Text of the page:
The Double Trouble 15K/30K Trail race was held today at the French Creek State Park. All the usual suspects were in attendance and there was a large field of talented elite runners that made the trip for this event. The race was what I would consider "typical" in almost every way. 1) Ron started the race late. 2) Derek was on hand to take pictures. 3) I lumbered along being generally annoyed that so many fast people decided to attend yet another race I was running.
But there was an unusual phenomenon that occurred today. For some unknown reason, a huge number of trail runners made sudden and violent impact with the ground. I have never seen so many people bloodied and bruised during a single event. This absurd scenario wasn't restricted to the inexperienced, uncoordinated, or intoxicated. Even talented trail runners were falling victim to the compelling gravitational pull that seemed somewhat over exaggerated at French Creek today. It started in the first 200 yards when I hurdled over the body of a young lady that made a face plant directly in front of me. From that point on...bodies were dropping all around me. Even my poor wife "fell" victim to this...
In an effort to pad my personal race statistics, I invited as many inexperienced trail runners as I could for the Sunday race. My intention of course, is to convince these people that trail running is easy and it's really just a big party in the woods with some light recreational running mixed in. As a result, I was able to convince my intern and one of my engineers to join Jo and I at the race. Neither had ever been in a trail race before, and because my invite came on Thursday, neither had even considered training for the distance or the conditions. "Not to worry" I assured them. "It's easy".
To my surprise, they both did very well and finished with smiles on their faces. I was very happy to see Aaron and Shasta cross the finish line together, side by side, trying to edge each other out over the last 100 yards. Trail running brings out the best in people.
The most amazing thing about trail running is the people. I can share the trail for 1 mile with a total stranger and become life long friends with that person. It's as if every race is an epic journey that you share with like minded people, and that journey creates a bond that will last forever. This might sound implausible, but it's reality. All of my best friends are people I met on the trail and they will be my friends forever, bonded together by a common love and respect for our sport and the fantastic lifestyle it provides. This truth is evident after every race when we choose to socialize for 4 hours while discussing a race that lasted for 90 minutes. This doesn't happen in any road race, anywhere in the world. We're a different type of athlete and I love it.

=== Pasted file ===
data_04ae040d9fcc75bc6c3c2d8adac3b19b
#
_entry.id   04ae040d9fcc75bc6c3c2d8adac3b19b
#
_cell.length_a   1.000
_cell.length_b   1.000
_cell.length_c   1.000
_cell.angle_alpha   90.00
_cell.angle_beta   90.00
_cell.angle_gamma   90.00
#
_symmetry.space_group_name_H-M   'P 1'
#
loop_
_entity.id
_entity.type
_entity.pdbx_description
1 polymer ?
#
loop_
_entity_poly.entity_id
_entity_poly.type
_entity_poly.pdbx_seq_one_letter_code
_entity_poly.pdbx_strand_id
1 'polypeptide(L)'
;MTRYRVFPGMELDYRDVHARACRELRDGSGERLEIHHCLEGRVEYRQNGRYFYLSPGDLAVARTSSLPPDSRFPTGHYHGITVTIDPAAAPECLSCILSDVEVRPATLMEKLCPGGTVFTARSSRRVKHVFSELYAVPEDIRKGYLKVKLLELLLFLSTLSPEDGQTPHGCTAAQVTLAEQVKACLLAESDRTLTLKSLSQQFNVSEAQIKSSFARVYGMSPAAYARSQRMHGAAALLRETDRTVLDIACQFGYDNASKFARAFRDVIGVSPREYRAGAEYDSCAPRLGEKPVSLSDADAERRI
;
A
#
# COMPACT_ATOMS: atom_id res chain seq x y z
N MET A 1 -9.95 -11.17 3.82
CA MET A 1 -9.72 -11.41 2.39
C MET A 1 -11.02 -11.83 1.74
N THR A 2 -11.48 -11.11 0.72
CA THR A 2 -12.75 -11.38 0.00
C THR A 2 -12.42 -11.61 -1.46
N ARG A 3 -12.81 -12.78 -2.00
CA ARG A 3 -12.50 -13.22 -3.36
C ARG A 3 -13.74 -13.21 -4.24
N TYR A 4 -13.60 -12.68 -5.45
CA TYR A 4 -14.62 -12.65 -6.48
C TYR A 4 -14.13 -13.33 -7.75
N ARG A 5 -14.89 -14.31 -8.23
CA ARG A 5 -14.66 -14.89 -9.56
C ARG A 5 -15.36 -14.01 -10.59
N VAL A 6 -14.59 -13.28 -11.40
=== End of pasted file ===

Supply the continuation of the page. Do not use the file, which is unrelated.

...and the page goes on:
I limited my day to the 15K because I'm trying to be mature about my running, which seems to be a constant struggle for me. I made Derek Schultz promise to tackle me at the end of the first loop if it appeared that I might head back out for another 15K. True to his word, Derek shoved me across the 15K finish line, thereby ending my day. Good friends are hard to find, and I always know I can count on Derek.
It's exciting and intimidating to know that the next trails I run on will be in Leadville. And those trails will be at an oxygen depleting elevation that will certainly tax my body and test my limits. But I think I'm prepared for this test and am looking forward to the challenge. It's made easier by the great group of friends here at home that I run and train with. The support and encouragement makes all the difference in the world and I want to do well for myself, and for all of the people that have helped me.
On to Leadville....